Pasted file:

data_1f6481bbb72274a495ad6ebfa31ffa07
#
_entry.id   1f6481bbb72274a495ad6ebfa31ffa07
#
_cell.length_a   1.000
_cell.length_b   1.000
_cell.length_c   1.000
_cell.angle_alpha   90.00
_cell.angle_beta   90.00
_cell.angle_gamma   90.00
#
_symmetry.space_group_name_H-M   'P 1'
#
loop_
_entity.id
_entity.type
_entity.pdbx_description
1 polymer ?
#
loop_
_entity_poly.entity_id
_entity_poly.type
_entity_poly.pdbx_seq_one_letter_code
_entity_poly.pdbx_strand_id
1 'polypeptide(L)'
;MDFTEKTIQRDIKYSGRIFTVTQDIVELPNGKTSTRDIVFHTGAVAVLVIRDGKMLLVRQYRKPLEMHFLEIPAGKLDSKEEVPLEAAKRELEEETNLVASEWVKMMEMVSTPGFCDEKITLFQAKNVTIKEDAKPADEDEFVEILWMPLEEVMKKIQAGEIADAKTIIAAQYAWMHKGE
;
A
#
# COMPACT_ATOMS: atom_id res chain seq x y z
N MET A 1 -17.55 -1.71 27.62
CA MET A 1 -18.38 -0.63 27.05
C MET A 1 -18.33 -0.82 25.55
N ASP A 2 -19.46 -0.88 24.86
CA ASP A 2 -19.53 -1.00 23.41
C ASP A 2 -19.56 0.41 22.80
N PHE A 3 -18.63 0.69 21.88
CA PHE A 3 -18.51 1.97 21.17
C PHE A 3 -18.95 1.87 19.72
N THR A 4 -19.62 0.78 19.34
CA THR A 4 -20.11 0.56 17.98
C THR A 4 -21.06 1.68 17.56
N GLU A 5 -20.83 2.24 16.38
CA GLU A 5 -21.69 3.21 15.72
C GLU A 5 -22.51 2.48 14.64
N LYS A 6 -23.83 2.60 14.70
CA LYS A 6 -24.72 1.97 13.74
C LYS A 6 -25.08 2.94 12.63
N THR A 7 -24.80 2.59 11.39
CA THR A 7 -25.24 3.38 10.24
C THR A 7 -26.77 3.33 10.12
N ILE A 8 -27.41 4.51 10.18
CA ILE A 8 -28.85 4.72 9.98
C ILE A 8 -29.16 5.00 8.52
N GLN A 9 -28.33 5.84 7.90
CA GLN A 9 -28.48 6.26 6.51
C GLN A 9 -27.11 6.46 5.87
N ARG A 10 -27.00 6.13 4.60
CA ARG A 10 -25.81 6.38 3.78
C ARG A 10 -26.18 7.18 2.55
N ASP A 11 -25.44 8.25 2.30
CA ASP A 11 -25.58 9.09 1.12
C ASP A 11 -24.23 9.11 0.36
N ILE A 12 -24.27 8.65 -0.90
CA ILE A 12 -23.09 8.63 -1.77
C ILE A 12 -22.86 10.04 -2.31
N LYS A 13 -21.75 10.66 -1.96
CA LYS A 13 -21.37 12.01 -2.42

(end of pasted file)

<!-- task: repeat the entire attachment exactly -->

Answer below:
data_1f6481bbb72274a495ad6ebfa31ffa07
#
_entry.id   1f6481bbb72274a495ad6ebfa31ffa07
#
_cell.length_a   1.000
_cell.length_b   1.000
_cell.length_c   1.000
_cell.angle_alpha   90.00
_cell.angle_beta   90.00
_cell.angle_gamma   90.00
#
_symmetry.space_group_name_H-M   'P 1'
#
loop_
_entity.id
_entity.type
_entity.pdbx_description
1 polymer ?
#
loop_
_entity_poly.entity_id
_entity_poly.type
_entity_poly.pdbx_seq_one_letter_code
_entity_poly.pdbx_strand_id
1 'polypeptide(L)'
;MDFTEKTIQRDIKYSGRIFTVTQDIVELPNGKTSTRDIVFHTGAVAVLVIRDGKMLLVRQYRKPLEMHFLEIPAGKLDSKEEVPLEAAKRELEEETNLVASEWVKMMEMVSTPGFCDEKITLFQAKNVTIKEDAKPADEDEFVEILWMPLEEVMKKIQAGEIADAKTIIAAQYAWMHKGE
;
A
#
# COMPACT_ATOMS: atom_id res chain seq x y z
N MET A 1 -17.55 -1.71 27.62
CA MET A 1 -18.38 -0.63 27.05
C MET A 1 -18.33 -0.82 25.55
N ASP A 2 -19.46 -0.88 24.86
CA ASP A 2 -19.53 -1.00 23.41
C ASP A 2 -19.56 0.41 22.80
N PHE A 3 -18.63 0.69 21.88
CA PHE A 3 -18.51 1.97 21.17
C PHE A 3 -18.95 1.87 19.72
N THR A 4 -19.62 0.78 19.34
CA THR A 4 -20.11 0.56 17.98
C THR A 4 -21.06 1.68 17.56
N GLU A 5 -20.83 2.24 16.38
CA GLU A 5 -21.69 3.21 15.72
C GLU A 5 -22.51 2.48 14.64
N LYS A 6 -23.83 2.60 14.70
CA LYS A 6 -24.72 1.97 13.74
C LYS A 6 -25.08 2.94 12.63
N THR A 7 -24.80 2.59 11.39
CA THR A 7 -25.24 3.38 10.24
C THR A 7 -26.77 3.33 10.12
N ILE A 8 -27.41 4.51 10.18
CA ILE A 8 -28.85 4.72 9.98
C ILE A 8 -29.16 5.00 8.52
N GLN A 9 -28.33 5.84 7.90
CA GLN A 9 -28.48 6.26 6.51
C GLN A 9 -27.11 6.46 5.87
N ARG A 10 -27.00 6.13 4.60
CA ARG A 10 -25.81 6.38 3.78
C ARG A 10 -26.18 7.18 2.55
N ASP A 11 -25.44 8.25 2.30
CA ASP A 11 -25.58 9.09 1.12
C ASP A 11 -24.23 9.11 0.36
N ILE A 12 -24.27 8.65 -0.90
CA ILE A 12 -23.09 8.63 -1.77
C ILE A 12 -22.86 10.04 -2.31
N LYS A 13 -21.75 10.66 -1.96
CA LYS A 13 -21.37 12.01 -2.42